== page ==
I'm wondering how do you teach fielding through the ball so your momentum is moving to where you want to throw the ball and you don't stop and then get upright to throw? Are you supposed to step with a particular foot (R or L) as you field the ball? Is there a video or website where I can read the teach on this?
          These are some nice observations. If you can get your son to field "through" the ball-in games- then that will be an enormous accomplishment.

          I don't see a lot of players doing this that well-in games- at even the hs level although the real good infielders do for sure. It's a key to fielding the routine grounder, it's a very athletic move, takes a lot of confidence, and most take the easy way out. Good luck.
          Major Figure

          Comment


          • #6
            Originally posted by omg View Post
            I don't see a lot of players doing this that well-in games- at even the hs level although the real good infielders do for sure. It's a key to fielding the routine grounder, it's a very athletic move, takes a lot of confidence, and most take the easy way out. Good luck.
            A lot of that falls on the coaches. The director of our program taught us (the coaches) that the kids are going to be taught the proper footwork, glovework for infield and outfield. If they do everything correctly and kick a ball, compliment them for taking the right angle, proper technique etc. When they make an out but don't do it correctly, teach them the correct way of doing it.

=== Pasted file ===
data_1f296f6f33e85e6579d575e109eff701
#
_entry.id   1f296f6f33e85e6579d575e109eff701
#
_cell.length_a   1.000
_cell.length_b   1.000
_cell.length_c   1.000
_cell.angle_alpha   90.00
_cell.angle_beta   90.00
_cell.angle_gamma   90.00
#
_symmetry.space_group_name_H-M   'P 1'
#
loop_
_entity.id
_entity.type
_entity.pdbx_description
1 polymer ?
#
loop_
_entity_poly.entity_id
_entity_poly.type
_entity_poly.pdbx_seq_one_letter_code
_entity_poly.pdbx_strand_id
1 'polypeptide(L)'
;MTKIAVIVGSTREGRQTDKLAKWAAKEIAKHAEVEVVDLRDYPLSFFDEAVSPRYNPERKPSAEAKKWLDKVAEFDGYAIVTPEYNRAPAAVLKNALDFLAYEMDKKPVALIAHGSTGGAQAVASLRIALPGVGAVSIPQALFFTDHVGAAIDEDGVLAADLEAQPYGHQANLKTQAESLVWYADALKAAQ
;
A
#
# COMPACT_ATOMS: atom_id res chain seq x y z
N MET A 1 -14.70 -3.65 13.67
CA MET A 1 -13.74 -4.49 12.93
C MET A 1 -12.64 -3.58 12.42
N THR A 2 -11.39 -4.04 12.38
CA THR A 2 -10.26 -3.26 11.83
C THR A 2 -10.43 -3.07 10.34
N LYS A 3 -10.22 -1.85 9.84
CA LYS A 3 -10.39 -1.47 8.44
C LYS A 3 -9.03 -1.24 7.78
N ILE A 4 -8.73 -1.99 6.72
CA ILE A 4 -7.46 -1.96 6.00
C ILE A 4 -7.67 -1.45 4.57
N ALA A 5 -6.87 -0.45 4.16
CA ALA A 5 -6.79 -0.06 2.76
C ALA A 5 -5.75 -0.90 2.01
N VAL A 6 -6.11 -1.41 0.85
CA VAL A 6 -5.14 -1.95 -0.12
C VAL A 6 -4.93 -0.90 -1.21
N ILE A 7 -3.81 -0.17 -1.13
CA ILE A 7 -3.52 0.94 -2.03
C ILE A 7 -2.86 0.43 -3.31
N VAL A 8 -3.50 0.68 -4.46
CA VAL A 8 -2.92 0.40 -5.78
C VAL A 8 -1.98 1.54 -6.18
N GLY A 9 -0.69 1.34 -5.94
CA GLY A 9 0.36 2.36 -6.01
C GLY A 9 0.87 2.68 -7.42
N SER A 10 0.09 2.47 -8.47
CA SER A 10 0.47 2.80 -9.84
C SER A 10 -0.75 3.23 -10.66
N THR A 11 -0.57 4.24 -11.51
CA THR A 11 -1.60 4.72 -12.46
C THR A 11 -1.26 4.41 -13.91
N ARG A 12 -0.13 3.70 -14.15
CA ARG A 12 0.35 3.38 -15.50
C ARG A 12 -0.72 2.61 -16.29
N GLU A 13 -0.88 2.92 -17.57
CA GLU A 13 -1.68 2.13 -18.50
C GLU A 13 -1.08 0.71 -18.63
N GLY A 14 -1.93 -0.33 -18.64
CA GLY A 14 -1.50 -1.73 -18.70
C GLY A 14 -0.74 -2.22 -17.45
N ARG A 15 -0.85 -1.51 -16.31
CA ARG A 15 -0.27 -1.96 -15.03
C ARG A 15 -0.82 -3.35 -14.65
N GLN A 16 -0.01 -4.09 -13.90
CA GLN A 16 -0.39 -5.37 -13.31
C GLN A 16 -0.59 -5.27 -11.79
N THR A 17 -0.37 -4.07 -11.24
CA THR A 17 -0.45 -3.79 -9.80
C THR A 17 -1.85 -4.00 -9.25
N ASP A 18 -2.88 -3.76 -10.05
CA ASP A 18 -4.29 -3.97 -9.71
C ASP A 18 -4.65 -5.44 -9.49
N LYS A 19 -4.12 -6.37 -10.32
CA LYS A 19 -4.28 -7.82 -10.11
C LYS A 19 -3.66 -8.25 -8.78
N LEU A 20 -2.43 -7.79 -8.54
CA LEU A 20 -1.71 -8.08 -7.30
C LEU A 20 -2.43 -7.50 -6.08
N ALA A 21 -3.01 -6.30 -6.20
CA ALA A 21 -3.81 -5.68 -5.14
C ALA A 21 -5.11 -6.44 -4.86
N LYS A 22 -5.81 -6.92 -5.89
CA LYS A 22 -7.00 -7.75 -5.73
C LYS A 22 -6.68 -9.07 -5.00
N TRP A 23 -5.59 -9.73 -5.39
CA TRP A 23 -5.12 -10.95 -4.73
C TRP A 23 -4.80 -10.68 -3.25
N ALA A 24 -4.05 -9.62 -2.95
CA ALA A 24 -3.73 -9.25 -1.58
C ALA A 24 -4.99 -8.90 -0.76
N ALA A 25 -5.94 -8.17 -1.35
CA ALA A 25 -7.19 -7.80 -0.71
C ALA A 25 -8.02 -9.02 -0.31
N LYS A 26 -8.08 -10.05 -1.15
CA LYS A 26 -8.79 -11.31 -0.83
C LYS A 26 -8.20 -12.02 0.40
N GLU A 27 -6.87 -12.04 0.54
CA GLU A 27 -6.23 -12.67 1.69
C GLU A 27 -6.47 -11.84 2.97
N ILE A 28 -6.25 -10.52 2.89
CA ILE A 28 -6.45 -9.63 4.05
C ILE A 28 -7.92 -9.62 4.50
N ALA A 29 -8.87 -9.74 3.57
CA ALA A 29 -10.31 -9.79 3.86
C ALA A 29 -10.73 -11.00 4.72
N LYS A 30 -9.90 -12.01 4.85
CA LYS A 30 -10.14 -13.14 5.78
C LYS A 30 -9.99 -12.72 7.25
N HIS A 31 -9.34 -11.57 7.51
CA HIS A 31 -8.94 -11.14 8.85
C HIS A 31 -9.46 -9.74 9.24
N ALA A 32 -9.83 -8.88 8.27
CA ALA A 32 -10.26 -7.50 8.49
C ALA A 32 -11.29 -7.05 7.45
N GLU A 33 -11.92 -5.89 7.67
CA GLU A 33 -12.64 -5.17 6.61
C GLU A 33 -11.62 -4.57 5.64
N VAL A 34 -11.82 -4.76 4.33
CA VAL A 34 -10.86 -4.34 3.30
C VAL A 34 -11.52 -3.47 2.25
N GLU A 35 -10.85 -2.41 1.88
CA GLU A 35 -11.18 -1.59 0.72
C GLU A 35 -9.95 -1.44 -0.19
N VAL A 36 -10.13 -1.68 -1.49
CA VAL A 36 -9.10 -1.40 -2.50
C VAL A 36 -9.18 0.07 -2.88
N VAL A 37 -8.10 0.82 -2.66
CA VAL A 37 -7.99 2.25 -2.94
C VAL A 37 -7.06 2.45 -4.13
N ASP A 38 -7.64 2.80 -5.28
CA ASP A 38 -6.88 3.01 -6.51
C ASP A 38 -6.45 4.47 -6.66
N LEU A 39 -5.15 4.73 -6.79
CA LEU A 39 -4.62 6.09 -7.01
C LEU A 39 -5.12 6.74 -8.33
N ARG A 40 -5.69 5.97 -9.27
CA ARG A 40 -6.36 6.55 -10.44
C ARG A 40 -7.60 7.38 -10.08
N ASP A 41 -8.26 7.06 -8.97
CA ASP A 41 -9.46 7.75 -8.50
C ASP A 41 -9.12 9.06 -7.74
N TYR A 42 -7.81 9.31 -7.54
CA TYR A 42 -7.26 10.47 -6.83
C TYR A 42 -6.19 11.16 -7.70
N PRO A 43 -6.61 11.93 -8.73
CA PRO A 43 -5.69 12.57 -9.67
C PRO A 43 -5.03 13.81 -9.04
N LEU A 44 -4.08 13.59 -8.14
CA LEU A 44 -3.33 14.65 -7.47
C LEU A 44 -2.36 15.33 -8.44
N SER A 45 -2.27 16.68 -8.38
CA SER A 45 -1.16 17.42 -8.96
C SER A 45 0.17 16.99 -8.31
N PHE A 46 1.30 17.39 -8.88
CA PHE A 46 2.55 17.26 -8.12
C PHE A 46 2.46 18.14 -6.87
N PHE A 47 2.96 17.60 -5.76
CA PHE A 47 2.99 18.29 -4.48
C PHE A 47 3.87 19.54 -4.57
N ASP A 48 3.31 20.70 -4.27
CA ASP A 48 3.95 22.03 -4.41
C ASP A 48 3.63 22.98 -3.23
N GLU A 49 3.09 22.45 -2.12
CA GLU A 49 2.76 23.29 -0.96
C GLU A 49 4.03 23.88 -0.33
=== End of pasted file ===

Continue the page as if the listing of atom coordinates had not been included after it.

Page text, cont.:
We live in a results oriented world. The kid who does everything wrong but makes an out gets praise from the parents and a lot of coaches. The kid that does everything right, but the ball takes a bad hop gets yelled at for not making the play. You can see why it is so easy for players to take the easy way out.

            Comment


            • #7
              When I was playing in youth leagues, I had a tendency to drop back on balls while playing SS using my + arm to help me get outs. I started out as a so-so player mainly becuase I could throw from anywhere on the field at age 6 and reach the plate on a line. But I had many shortcomings when it came to fielding grounders as I took angles to give me the best hop although it might take me deeper into the hole. I was a much better soccer player and one night my uncle asked me why I make great jumps at a soccer ball but horrible angles to a baseball. It came down to my footing. Much of the time early on, i'd sit on my heels at shortstop and not get that jump. Once I got taught to play off the balls of my feet (like I did in soccer), I was able to get much better angles on the ball and get it to the bag that much quicker.

              Naturally, squaring up and balance are big contributors in achieving success. But I found out as I grew, getting the jump on any ball gives you an advantage.
              "Chuckie doesn't take on 2-0. Chuckie's hackin'." - Chuck Carr two days prior to being released by the Milwaukee Brewers

              Comment


              • #8